The Salish People: Volume IV

By Charles Hill-Tout
Edited by Ralph Maud

The Salish People: Volume IV
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Charles Hill-Tout was born in England in 1858 and came to British Columbia in 1891. He was a pioneer settler at Abbotsford in the Fraser Valley, where he raised his family in a log cabin. He devoted many years of field work to his studies of the Salish and published in the scholarly ... Read more


Overview

Charles Hill-Tout was born in England in 1858 and came to British Columbia in 1891. He was a pioneer settler at Abbotsford in the Fraser Valley, where he raised his family in a log cabin. He devoted many years of field work to his studies of the Salish and published in the scholarly periodicals of the day. He was honoured as president of the Anthropological Section of the Royal Society of Canada and as a fellow of the Royal Anthropological Institute of Great Britain. In The Salish People, his field reports are collected for the first time.

The Salish People is a four-volume work. Each volume covers a specific geographical area and serves as a useful guide in bringing the past to the present for local residents and out-of-province visitors. The four volumes, rich in stories and factual details about the old customs of the Coast and Interior Salish, are each edited with an introduction by Ralph Maud, who lives in the Fraser Valley and who teaches a course on the B.C. Indian Oral Tradition at Simon Fraser University.

Volume IV of The Salish People deals with the Sechelt and the South-Eastern Tribes of Vancouver Island and includes a bio-bibliography of Charles Hill-Tout, as well as miscellaneous short pieces of special interest, such as letters and a review of Franz Boas’ book about Bella Coola. Marius Barbeau tells the story of a noted English anthropologist arriving in New York in the first years of this century and asking his American colleague who met him at the pier: “Where’s Hill-Tout?” This query, says Barbeau, “was often repeated with a smile among New York anthropologists as characteristic of the British point of view as to the progress of American anthropology.” Ralph Maud’s introduction to this volume finally locates Hill-Tout among his peers. It reveals a man “whose inner dignity is real enough, not something dependent on the opinions of others. It sees him through.”

Charles Hill-Tout

Charles Hill-Tout
Charles Hill-Tout devoted many years to ethnographic and anthropological field work among the Salish people of the west coast recording their customs, stories and art. The Salish People is a four volume collection of all the field work done by Charles Hill-Tout in the period 1895 to 1911, divided by specific geographical and cultural areas.

Ralph Maud
Ralph Maud is the author of Charles Olson Reading (1996) and the editor of The Selected Letters of Charles Olson (2000). He has edited much of Dylan Thomas’s work, including The Notebook Poems, 1930?1934 and The Broadcasts, and is co-editor, with Walford Davies, of Dylan Thomas: The Collected Poems, 1934?1953 and Under Milk Wood. Maud is also the editor of The Salish People: Volumes I, II, III and IV by pioneer ethnographer Charles Hill-Tout. In addition, he has done extensive work on the translation collaboration between Henry W. Tate and Franz Boas, including the book, Transmission Difficulties: Franz Boas and Tsimshian Mythology.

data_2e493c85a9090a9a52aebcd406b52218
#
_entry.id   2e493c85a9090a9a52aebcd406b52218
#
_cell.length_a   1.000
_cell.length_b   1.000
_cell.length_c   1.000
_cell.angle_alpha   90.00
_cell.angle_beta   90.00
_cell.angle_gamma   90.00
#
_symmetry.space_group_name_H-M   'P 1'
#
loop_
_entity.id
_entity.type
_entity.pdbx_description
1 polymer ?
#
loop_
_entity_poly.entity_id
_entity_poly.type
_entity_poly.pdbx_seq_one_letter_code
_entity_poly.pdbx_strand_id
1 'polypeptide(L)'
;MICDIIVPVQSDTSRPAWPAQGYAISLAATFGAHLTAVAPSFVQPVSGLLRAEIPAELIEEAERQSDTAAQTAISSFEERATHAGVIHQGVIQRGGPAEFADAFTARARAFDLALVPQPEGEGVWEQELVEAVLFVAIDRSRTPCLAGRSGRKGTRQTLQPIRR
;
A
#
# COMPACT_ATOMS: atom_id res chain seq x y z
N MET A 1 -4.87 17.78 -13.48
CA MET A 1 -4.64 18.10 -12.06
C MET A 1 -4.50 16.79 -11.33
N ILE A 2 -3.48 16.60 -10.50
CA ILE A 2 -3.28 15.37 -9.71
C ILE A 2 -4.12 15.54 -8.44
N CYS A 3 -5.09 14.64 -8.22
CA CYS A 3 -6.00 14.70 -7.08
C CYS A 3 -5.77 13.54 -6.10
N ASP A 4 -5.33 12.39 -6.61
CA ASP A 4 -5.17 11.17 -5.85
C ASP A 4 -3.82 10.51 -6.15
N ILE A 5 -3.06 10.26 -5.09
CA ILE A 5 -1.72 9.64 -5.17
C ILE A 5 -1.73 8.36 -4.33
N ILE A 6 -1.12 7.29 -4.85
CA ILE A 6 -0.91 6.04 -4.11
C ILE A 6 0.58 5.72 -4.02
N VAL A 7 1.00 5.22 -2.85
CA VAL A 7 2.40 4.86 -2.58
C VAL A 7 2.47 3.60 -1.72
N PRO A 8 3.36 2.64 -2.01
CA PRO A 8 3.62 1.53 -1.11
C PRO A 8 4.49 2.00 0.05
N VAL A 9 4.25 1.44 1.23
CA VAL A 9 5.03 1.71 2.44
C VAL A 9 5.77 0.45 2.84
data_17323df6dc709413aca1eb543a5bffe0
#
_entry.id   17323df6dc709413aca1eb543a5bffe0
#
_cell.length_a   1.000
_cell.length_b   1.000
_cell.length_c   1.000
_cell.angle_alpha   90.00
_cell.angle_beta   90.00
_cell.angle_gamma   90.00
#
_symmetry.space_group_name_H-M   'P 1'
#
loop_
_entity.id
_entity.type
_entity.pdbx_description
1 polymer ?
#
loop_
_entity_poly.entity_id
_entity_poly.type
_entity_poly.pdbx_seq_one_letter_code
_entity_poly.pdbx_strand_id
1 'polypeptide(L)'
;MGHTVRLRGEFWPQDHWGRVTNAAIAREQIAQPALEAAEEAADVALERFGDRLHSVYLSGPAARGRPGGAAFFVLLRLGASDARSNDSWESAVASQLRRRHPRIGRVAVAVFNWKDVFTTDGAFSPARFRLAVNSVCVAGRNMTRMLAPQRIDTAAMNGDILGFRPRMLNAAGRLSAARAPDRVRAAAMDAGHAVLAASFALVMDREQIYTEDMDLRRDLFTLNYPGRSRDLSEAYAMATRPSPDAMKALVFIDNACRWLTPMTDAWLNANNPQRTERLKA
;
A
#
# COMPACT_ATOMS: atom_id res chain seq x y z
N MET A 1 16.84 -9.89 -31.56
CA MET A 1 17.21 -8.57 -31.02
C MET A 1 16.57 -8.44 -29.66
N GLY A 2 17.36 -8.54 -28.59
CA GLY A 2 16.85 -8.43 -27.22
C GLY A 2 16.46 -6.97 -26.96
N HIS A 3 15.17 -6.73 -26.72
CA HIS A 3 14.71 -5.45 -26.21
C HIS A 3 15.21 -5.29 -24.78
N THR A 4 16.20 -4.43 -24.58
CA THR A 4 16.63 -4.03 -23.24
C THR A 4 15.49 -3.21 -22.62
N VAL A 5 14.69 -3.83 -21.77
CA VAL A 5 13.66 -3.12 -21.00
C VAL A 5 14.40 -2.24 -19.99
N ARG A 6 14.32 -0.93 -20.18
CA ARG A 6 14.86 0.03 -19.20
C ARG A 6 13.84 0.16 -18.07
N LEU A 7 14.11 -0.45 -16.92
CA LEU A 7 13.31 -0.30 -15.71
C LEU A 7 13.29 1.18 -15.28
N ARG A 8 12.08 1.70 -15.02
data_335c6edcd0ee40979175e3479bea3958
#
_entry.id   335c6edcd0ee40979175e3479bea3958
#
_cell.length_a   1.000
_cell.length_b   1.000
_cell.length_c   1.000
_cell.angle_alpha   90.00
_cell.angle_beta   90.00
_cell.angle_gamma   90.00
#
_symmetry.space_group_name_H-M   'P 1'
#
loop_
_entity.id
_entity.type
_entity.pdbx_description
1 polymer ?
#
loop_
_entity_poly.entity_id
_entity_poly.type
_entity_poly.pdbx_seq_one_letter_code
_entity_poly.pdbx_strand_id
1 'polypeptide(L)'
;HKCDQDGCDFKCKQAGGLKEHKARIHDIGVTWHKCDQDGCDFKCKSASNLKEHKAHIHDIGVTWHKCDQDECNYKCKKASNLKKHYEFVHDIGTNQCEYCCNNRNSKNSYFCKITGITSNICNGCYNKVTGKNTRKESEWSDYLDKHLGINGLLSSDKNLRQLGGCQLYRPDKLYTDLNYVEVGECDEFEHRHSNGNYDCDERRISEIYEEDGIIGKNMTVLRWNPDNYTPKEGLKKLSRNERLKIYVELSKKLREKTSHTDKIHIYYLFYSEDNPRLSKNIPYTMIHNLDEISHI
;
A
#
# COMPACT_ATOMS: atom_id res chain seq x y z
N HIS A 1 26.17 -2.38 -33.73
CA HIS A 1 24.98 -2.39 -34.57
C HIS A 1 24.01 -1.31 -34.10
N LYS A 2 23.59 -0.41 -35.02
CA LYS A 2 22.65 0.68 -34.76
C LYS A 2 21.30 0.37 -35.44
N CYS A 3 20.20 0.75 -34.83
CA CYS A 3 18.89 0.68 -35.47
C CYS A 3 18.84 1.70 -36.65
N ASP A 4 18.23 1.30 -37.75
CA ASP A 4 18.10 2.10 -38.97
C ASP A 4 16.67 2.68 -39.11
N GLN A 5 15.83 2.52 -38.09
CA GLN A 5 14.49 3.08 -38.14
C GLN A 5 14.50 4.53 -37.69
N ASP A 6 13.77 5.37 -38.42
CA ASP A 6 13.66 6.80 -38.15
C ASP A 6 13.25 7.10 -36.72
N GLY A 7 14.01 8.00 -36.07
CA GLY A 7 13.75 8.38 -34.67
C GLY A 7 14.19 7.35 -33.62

Ralph Maud

Ralph Maud is Emeritus Professor of English and Associate of the Institute for the Humanities at Simon Fraser University. He founded the Charles Olson Literary Society. He is the author of Charles Olson Reading (1996) and the editor of The Selected Letters of Charles Olson (2000.) He has edited much of Dylan Thomas’s work, including The Notebook Poems 1930–1934 and The Broadcasts, and is co-editor, with Walford Davies, of Dylan Thomas: The Collected Poems, 1934–1953 and Under Milk Wood. Maud is also the editor of The Salish People: Volumes I, II, III & IV by pioneer ethnographer Charles Hill-Tout. He has been a contributing editor to Coast Salish Essays by Wayne Suttles, The Chilliwacks and Their Neighbours by Oliver Wells, and is the author of A Guide to B.C. Indian Myth and Legend, and The Porcupine Hunter and Other Stories—a collection of Henry W. Tate’s stories in Tate’s original English, which grew out of his survey of Franz Boas’s Tsimshian work, published as an article: “The Henry Tate-Franz Boas Collaboration on Tsimshian Mythology” in American Ethnologist. Maud’s subsequently published book, Transmission Difficulties: Franz Boas and Tsimshian Mythology, expands further on the relationship between Henry Tate and Franz Boas.

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